I am sure all councils will be interested in working with Community Planning Partners to ensure consistent approaches are developed and delivered locally. The proof of the success of the standards will be the extent to which decision making is extended, beyond those we have worked with in the past, to include those who are in most need of services, and who have had difficulty in accessing them and influencing their design.  This needs to be done in a way that makes sense to our communities and affords them a solid way of engaging with public services in their areas.
Harry McGuigan (COSLA Spokesperson for Community Wellbeing)

Scottish Refugee Council
Scottish Refugee Council welcomes the revised National Standards for Community Engagement as an accessible and very helpful guide for agencies and organisations who engage with refugee communities.

Refugee communities are under-represented in local and national decision-making structures. They face the challenges of negotiating culturally unfamiliar institutions and systems and may have language or literacy barriers. Agencies seeking to engage must carefully consider which methods and communication approaches are appropriate for overcoming these challenges in order to establish working relationships based on trust and understanding.

Local authorities across Scotland are now welcoming new refugee communities. The new National Standards are therefore being introduced at a time when well-planned community engagement for working with refugee communities and host communities should become a priority for agencies and organisations across Scotland. We hope the new Standards can contribute towards effective engagement practice that will support refugees' experiences of integration in the long-term.

Poverty Alliance
Involvement in decision making processes, especially by people with experience of poverty, should be seen as a right. Not only is it a right, it makes practical sense too: involving people who will be affected by policies can help us reach better decisions. The National Standards for Community Engagement have in the past been an underused resource in helping to turn this right to participate into a reality. These revised Standards set out clearly how and why these should be used, and how sticking to the Standards can bring benefits for communities and policy makers alike.  We hope that the voluntary and community sector embrace the Standards and ensure that they become an essential tool to help empower communities across Scotland.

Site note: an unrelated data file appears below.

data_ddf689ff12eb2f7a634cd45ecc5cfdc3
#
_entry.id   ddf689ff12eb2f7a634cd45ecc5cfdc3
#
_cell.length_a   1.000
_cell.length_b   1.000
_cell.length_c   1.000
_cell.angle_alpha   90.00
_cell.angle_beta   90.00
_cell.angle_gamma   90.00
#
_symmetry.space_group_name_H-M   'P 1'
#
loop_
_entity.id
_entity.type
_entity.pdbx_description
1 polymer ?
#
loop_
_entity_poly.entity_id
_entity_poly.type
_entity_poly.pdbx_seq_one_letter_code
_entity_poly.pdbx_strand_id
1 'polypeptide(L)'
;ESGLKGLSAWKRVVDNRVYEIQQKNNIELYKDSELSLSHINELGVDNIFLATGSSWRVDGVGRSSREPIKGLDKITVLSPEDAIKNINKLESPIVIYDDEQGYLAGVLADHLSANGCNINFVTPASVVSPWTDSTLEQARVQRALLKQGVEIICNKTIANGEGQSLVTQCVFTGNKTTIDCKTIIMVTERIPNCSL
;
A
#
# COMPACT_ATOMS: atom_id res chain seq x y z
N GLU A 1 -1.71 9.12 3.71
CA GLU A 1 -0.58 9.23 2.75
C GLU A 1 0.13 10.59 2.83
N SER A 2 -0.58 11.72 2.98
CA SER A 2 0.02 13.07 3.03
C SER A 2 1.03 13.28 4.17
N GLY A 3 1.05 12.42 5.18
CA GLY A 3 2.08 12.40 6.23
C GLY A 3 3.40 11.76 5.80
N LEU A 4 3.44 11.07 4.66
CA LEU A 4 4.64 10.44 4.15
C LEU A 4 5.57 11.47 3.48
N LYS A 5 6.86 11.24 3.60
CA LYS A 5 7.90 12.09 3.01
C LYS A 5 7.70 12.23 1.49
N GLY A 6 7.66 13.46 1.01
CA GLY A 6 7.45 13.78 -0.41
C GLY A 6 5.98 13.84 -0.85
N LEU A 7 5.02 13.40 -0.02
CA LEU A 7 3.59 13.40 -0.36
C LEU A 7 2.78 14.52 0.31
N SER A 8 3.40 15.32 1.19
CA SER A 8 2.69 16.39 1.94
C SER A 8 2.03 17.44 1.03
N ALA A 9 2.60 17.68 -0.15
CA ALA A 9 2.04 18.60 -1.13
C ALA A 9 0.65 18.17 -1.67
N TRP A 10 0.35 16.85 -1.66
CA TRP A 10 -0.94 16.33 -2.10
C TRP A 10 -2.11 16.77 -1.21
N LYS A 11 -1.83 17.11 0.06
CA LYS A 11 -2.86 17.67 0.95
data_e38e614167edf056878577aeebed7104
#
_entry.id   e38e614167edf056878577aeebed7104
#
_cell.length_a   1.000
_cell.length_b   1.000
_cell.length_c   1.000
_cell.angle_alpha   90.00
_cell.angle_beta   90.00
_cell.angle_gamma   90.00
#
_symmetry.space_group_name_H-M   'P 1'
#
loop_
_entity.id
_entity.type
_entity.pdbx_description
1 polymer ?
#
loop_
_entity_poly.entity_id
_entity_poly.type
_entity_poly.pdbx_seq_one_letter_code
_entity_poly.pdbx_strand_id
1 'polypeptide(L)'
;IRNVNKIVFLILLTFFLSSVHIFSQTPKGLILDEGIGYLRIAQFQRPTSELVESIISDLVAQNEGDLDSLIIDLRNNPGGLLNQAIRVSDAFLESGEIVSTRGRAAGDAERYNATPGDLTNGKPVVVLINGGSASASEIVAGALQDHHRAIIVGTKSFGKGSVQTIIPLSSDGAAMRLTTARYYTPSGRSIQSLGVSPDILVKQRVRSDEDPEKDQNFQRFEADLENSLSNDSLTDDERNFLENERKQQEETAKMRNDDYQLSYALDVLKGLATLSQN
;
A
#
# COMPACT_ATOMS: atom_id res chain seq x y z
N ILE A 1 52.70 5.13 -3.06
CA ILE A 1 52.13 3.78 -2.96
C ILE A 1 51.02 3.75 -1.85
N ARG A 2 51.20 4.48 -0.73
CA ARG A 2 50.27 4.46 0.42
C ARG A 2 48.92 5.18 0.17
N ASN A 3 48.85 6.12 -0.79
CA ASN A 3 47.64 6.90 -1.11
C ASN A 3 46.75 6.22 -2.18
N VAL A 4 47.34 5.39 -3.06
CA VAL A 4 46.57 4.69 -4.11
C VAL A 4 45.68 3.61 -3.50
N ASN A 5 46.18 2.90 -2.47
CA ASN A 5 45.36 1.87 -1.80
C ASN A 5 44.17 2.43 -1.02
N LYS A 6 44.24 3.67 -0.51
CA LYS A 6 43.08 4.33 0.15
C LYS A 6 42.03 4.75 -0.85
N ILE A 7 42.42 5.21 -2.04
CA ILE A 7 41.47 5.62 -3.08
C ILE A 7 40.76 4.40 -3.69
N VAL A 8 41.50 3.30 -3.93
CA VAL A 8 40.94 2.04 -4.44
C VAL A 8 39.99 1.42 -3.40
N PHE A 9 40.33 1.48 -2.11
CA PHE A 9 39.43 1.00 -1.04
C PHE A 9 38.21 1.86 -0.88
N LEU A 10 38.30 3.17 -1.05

East Ayrshire Council
The National Standards for Community Engagement underpin all that we do in East Ayrshire to empower and engage with the communities we serve.

Scottish Natural Heritage

Working with communities and putting people in charge is a top priority within the new Programme for Government and is widely recognised as the way forward for delivering better public services.

We believe that efforts to improve the environment are strengthened when communities are empowered to look after the environment and generate benefits from it - the future of environmental management lies in engagement and action by local communities. The National Standards for Community Engagement will help promote how best we, and other bodies, can support that.

Scottish Natural Heritage already works with many local communities and supports a wide range of volunteering, outreach and community action projects. These include the ReRoute national advisory panel with Young Scot, a fund for new greenspace in Scotland's most deprived communities, and the Galloway and Southern Ayrshire biosphere reserve.